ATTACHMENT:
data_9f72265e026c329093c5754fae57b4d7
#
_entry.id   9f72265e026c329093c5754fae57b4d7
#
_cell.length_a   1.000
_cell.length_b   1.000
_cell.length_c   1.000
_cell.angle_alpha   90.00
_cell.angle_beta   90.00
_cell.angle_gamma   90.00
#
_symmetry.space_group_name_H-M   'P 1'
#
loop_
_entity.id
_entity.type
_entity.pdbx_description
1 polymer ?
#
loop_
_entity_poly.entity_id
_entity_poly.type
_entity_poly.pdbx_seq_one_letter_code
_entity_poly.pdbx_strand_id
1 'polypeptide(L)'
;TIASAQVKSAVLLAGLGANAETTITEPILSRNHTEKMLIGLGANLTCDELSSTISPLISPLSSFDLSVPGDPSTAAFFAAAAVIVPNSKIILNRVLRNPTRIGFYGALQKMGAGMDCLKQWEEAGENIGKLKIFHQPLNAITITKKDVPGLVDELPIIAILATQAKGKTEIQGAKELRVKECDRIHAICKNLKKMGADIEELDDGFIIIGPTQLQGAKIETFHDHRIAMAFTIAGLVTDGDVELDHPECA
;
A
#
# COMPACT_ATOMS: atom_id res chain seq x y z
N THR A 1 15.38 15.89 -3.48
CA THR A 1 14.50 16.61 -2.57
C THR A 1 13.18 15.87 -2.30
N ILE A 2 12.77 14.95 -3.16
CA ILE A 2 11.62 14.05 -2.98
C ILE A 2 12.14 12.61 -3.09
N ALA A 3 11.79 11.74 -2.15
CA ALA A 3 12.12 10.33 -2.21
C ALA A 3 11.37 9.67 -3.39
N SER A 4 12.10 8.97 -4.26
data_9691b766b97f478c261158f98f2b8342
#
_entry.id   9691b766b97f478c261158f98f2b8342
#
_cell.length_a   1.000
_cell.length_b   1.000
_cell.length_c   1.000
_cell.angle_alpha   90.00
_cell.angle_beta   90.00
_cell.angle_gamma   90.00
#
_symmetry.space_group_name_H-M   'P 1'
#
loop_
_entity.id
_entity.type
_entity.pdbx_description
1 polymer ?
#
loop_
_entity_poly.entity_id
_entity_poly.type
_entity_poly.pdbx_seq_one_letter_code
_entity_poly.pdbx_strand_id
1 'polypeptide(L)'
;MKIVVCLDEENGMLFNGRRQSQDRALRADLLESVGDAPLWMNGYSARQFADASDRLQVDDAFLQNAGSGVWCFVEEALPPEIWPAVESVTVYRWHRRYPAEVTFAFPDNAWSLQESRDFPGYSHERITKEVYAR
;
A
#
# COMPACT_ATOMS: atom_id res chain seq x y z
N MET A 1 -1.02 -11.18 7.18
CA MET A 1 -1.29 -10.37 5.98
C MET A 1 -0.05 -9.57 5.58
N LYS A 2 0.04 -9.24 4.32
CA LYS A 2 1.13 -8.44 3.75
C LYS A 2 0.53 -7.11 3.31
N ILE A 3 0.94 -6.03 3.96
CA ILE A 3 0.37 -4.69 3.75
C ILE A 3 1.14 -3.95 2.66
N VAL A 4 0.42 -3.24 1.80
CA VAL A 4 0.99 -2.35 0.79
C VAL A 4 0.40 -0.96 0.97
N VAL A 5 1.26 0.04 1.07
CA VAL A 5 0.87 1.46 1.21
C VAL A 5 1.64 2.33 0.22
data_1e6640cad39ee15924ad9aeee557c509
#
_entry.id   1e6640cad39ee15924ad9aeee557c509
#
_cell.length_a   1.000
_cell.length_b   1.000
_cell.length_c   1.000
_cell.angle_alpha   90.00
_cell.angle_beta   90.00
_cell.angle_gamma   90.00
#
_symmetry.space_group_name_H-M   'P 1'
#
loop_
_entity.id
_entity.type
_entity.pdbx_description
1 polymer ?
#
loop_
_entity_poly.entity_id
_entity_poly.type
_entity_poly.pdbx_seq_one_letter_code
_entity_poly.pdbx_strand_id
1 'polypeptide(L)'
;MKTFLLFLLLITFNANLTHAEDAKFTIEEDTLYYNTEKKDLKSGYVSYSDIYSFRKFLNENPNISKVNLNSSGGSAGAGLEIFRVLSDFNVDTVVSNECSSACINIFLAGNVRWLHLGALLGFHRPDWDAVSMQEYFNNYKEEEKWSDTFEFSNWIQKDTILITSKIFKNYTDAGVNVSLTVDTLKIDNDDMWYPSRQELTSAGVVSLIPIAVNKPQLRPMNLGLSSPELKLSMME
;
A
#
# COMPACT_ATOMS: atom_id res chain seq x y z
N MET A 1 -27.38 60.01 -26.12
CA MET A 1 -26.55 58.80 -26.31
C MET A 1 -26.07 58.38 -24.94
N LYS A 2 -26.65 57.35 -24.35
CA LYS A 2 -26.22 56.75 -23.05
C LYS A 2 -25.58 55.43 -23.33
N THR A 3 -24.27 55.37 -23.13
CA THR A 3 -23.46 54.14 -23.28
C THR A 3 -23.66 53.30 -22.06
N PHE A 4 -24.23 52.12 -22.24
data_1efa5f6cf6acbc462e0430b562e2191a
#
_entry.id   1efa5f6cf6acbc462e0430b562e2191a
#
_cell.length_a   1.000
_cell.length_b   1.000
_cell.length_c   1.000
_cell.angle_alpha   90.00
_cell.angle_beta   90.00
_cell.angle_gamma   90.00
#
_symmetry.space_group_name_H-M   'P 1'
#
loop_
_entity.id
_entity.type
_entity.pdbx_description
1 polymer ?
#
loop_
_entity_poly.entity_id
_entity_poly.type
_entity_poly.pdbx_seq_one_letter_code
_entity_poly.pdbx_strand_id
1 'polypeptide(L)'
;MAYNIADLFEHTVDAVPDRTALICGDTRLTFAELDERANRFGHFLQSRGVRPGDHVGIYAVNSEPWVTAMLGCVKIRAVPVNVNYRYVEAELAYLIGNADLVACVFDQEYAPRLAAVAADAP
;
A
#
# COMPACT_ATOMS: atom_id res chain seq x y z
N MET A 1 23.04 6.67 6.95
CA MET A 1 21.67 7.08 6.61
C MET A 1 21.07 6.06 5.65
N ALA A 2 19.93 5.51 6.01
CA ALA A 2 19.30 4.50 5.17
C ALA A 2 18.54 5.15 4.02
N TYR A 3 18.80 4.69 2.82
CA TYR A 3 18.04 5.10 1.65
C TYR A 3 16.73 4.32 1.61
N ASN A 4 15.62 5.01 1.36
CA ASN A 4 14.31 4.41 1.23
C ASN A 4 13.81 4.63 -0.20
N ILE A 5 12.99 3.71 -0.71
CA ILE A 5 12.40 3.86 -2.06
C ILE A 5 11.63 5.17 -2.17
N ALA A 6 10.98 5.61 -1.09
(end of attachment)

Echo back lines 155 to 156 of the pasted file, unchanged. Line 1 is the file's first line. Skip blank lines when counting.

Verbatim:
# COMPACT_ATOMS: atom_id res chain seq x y z
N MET A 1 23.04 6.67 6.95